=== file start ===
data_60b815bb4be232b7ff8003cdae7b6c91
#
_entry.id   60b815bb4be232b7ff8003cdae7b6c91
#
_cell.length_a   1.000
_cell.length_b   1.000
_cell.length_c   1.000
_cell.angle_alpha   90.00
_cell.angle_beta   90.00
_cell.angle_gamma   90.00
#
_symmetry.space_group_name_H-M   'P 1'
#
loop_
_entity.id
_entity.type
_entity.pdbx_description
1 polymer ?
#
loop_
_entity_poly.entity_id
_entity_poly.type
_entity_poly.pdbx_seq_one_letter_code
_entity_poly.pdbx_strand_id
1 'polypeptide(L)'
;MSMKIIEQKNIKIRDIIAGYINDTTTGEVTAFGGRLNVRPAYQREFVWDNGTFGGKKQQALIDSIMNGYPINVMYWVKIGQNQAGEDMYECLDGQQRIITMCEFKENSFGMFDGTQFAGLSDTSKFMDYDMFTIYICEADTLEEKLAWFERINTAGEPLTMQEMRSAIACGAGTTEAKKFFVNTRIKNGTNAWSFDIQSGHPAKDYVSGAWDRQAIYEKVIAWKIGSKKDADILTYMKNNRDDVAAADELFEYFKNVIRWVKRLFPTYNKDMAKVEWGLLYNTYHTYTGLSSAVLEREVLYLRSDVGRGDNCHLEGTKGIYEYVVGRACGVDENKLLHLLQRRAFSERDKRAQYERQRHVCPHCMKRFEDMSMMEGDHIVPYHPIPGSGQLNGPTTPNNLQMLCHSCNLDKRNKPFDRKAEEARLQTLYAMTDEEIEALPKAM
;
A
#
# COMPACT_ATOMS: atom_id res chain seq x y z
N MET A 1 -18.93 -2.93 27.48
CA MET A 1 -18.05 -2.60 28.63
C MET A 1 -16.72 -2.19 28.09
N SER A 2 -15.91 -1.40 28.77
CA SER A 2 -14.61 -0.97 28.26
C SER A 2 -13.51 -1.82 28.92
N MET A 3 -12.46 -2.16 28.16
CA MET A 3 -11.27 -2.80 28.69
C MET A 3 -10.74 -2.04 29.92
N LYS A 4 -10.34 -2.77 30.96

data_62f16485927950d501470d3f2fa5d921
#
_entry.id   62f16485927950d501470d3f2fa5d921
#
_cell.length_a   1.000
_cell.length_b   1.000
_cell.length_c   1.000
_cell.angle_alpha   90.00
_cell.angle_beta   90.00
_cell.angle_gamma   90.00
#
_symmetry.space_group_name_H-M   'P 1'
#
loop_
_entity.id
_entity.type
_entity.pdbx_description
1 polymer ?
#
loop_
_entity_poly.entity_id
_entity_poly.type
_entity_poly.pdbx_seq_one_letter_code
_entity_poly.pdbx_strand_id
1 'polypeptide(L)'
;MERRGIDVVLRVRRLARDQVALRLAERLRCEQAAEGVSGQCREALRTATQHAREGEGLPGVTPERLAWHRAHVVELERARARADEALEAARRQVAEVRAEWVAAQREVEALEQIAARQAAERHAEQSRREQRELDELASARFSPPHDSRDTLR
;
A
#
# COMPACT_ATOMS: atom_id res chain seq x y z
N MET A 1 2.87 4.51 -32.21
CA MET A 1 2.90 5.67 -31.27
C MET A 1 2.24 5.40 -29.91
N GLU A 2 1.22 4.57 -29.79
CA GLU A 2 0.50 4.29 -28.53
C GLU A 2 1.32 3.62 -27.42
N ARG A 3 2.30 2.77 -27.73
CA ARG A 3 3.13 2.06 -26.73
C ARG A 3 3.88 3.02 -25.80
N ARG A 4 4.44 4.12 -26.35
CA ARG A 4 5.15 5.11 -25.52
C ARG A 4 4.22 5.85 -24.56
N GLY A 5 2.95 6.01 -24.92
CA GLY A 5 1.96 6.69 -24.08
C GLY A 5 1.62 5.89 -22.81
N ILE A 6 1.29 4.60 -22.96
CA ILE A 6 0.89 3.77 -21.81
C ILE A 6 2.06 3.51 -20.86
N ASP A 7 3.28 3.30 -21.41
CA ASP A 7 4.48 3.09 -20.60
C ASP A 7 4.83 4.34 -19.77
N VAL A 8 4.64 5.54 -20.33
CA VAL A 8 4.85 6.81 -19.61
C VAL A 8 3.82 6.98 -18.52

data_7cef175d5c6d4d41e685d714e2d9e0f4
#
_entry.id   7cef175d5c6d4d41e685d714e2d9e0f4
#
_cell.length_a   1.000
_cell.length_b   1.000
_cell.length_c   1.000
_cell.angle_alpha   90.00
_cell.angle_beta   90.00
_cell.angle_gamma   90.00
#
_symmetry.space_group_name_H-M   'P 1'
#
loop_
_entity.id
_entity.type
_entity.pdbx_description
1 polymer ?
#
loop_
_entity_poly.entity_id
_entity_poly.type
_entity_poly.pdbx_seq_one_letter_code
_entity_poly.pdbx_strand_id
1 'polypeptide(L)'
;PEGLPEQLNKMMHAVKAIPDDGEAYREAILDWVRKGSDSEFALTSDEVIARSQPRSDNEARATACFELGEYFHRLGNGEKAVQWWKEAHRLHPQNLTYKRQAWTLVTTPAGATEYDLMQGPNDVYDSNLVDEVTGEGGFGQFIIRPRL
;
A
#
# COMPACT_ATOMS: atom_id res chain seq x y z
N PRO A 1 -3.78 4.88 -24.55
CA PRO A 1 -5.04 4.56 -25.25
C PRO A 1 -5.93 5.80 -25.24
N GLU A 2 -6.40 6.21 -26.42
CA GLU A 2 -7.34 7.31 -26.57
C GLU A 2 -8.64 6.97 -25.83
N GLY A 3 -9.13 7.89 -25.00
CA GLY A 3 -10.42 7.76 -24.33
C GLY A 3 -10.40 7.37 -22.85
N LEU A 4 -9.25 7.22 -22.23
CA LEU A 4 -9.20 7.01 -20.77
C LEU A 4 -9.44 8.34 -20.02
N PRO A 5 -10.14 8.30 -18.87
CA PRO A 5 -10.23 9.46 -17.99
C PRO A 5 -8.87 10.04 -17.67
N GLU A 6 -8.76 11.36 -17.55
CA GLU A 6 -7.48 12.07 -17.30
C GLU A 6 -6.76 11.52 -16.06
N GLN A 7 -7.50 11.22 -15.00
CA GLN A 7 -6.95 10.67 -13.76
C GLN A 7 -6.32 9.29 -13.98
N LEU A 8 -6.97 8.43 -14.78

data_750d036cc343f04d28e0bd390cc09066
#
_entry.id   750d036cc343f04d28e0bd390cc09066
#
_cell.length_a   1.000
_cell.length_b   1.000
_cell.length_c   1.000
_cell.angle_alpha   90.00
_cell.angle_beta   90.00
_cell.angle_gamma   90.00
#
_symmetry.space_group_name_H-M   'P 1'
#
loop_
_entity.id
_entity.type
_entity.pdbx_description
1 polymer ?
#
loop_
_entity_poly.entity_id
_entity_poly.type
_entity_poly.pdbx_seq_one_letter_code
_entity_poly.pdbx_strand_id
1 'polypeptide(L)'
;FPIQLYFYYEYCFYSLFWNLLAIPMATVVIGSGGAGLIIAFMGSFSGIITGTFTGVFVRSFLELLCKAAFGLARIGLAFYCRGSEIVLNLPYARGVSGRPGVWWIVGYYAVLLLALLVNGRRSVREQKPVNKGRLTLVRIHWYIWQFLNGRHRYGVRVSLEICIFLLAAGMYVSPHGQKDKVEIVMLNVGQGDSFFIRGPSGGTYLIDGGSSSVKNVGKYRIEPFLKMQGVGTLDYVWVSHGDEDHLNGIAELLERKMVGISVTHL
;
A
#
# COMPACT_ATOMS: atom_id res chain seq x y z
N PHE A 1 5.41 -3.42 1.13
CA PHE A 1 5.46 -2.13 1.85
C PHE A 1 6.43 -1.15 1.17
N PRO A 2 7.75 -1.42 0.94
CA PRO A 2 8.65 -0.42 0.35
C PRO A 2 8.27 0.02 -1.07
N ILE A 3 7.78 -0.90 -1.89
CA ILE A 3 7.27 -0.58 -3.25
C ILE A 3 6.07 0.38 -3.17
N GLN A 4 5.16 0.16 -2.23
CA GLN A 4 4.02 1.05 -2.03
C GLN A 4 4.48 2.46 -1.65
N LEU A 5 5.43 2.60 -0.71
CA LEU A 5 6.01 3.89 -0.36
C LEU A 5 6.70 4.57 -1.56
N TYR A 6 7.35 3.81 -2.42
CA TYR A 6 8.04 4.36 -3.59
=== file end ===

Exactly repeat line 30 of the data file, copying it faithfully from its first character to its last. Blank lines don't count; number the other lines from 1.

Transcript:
# COMPACT_ATOMS: atom_id res chain seq x y z